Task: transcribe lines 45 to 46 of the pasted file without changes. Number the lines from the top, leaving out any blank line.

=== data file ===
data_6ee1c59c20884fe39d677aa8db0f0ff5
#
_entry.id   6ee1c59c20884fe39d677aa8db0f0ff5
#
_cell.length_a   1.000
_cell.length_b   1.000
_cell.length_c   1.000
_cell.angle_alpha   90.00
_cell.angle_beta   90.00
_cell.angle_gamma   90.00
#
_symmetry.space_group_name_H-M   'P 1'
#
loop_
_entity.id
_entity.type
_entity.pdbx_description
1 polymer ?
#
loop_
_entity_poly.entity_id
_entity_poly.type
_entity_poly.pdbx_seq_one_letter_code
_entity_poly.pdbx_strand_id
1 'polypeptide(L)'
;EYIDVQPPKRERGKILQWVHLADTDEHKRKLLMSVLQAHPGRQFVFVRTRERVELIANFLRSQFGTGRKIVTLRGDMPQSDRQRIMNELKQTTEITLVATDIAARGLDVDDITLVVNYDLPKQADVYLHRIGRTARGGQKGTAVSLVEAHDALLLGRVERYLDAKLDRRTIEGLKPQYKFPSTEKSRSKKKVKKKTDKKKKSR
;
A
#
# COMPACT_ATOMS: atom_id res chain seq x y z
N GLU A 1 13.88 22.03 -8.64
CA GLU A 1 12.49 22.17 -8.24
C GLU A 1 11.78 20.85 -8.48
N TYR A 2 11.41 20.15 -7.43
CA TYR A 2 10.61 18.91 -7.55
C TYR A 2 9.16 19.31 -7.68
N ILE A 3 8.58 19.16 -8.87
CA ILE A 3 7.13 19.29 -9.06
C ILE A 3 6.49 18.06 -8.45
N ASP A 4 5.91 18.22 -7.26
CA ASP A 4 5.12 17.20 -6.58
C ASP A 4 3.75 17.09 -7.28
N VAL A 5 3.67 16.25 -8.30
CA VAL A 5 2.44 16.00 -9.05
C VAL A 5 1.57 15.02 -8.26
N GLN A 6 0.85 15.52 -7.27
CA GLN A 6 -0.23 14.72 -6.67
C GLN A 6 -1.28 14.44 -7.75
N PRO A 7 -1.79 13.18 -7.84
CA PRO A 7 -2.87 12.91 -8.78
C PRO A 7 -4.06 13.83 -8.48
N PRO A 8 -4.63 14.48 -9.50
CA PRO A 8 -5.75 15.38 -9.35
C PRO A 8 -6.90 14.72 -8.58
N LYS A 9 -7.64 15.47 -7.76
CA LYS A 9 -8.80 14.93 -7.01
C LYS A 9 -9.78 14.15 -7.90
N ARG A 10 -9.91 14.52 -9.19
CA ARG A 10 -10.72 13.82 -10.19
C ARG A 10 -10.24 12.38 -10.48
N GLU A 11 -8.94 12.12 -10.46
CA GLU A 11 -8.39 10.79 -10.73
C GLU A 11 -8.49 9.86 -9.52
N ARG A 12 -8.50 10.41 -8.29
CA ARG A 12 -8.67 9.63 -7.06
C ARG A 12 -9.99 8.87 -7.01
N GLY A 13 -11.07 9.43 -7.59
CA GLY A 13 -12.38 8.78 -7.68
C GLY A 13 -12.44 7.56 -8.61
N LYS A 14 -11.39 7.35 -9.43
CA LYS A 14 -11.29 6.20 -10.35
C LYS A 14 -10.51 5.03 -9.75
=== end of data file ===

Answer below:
C VAL A 5 1.57 15.02 -8.26
N GLN A 6 0.85 15.52 -7.27